Earlier this month, the U.S. Forest Service released its first ever national-level policy on management of invasive species throughout aquatic and terrestrial areas of the National Forest System. For centuries non-native species have been introduced to different regions for many varied purposes, such as food, clothing, medicine and recreation, and the development of the United States has been no exception. We are just now beginning to understand the potential negative implications of these introductions. Today, approximately $137 billion in damages are caused every year by roughly 50,000 non-native species in the United States alone (Pimentel et al. 2000). A variety of methods are used in managing their populations, such as chemical control, habitat restoration, depredation permits, and bounties for individuals that contribute to eradication.
Since most of our work at FISHBIO is related to fish we tend to focus on the ‘nuisance’ non-native species that exist in aquatic or riparian environments, such as New Zealand mud snails and water hyacinth. However, not all non-native species are classified as being a threat and many are things that we enjoy in our everyday lives, including the dog in our back yard and the vegetables in our refrigerator. It is important to identify which of the nonindigenous species are harmful to existing populations and find ways to mitigate their effects. This can be a challenge, especially considering we have yet to develop consistent terminology to define the types of non-native species (Colautti and MacIsaac 2004) we refer to during discussions, debates and reporting. What some may describe as “invasive”, others may define as “non-native”, “alien” or “nuisance” species. The recent Forest Service policy defines invasive as, “an alien species whose introduction does or is likely to cause economic or environmental harm or harm to human health.”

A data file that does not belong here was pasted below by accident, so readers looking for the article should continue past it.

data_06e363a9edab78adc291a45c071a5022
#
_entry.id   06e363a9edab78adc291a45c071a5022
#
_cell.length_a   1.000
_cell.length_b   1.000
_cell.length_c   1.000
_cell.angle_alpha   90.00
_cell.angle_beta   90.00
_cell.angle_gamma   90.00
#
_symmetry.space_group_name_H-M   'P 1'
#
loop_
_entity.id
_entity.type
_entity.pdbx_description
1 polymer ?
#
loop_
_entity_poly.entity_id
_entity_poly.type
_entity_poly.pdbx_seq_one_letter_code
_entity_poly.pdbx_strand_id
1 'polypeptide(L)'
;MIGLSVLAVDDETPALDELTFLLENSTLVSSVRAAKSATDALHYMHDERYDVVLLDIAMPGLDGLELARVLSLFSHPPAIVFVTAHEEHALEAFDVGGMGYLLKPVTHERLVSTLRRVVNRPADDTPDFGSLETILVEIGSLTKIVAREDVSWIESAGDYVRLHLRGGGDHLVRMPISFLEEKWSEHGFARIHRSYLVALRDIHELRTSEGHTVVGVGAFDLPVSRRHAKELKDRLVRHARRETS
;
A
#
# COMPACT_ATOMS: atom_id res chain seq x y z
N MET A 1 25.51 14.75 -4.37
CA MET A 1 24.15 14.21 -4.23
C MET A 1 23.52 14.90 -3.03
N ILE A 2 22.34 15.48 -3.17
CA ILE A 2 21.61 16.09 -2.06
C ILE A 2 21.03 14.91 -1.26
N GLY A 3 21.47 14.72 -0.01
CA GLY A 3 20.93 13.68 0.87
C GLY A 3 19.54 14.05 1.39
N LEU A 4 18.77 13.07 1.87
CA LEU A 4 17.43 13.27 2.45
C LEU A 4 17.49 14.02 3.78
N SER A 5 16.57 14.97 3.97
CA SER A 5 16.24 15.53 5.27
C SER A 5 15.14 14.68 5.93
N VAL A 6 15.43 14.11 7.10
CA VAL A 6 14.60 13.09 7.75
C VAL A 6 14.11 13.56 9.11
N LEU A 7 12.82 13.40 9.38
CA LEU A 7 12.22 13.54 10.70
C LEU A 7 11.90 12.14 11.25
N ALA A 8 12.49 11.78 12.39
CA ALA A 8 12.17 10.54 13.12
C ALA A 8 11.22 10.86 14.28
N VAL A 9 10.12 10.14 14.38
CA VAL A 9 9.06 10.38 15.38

Whether introduced by accident or deliberately, non-native invasive species are posing a threat to the biodiversity of indigenous populations, and 48% of the species listed under the Endangered Species Act are cited as being threatened by non-native species (Sanderson et al. 2009). As an outdoors enthusiast or a fisheries biologist, simply choosing the right kind of fishing gear and disinfecting equipment after use are ways that you can help prevent the spread of invasive species.